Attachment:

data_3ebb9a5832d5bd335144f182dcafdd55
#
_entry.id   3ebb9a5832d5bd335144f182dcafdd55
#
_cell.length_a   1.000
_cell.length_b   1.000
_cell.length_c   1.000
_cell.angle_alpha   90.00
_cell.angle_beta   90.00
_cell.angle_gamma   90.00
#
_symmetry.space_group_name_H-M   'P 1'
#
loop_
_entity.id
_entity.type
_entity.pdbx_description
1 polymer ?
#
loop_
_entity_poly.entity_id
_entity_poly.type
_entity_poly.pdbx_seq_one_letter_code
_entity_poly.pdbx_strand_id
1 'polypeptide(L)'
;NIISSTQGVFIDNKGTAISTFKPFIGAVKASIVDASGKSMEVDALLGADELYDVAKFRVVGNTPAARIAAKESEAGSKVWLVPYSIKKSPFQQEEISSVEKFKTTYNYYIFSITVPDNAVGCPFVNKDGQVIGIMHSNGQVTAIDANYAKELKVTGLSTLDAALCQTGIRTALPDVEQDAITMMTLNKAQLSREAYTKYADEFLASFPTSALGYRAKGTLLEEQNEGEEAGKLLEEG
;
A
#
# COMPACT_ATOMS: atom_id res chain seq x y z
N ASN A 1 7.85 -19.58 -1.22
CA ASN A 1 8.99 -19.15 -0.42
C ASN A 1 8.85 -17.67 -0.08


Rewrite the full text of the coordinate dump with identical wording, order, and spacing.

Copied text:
data_3ebb9a5832d5bd335144f182dcafdd55
#
_entry.id   3ebb9a5832d5bd335144f182dcafdd55
#
_cell.length_a   1.000
_cell.length_b   1.000
_cell.length_c   1.000
_cell.angle_alpha   90.00
_cell.angle_beta   90.00
_cell.angle_gamma   90.00
#
_symmetry.space_group_name_H-M   'P 1'
#
loop_
_entity.id
_entity.type
_entity.pdbx_description
1 polymer ?
#
loop_
_entity_poly.entity_id
_entity_poly.type
_entity_poly.pdbx_seq_one_letter_code
_entity_poly.pdbx_strand_id
1 'polypeptide(L)'
;NIISSTQGVFIDNKGTAISTFKPFIGAVKASIVDASGKSMEVDALLGADELYDVAKFRVVGNTPAARIAAKESEAGSKVWLVPYSIKKSPFQQEEISSVEKFKTTYNYYIFSITVPDNAVGCPFVNKDGQVIGIMHSNGQVTAIDANYAKELKVTGLSTLDAALCQTGIRTALPDVEQDAITMMTLNKAQLSREAYTKYADEFLASFPTSALGYRAKGTLLEEQNEGEEAGKLLEEG
;
A
#
# COMPACT_ATOMS: atom_id res chain seq x y z
N ASN A 1 7.85 -19.58 -1.22
CA ASN A 1 8.99 -19.15 -0.42
C ASN A 1 8.85 -17.67 -0.08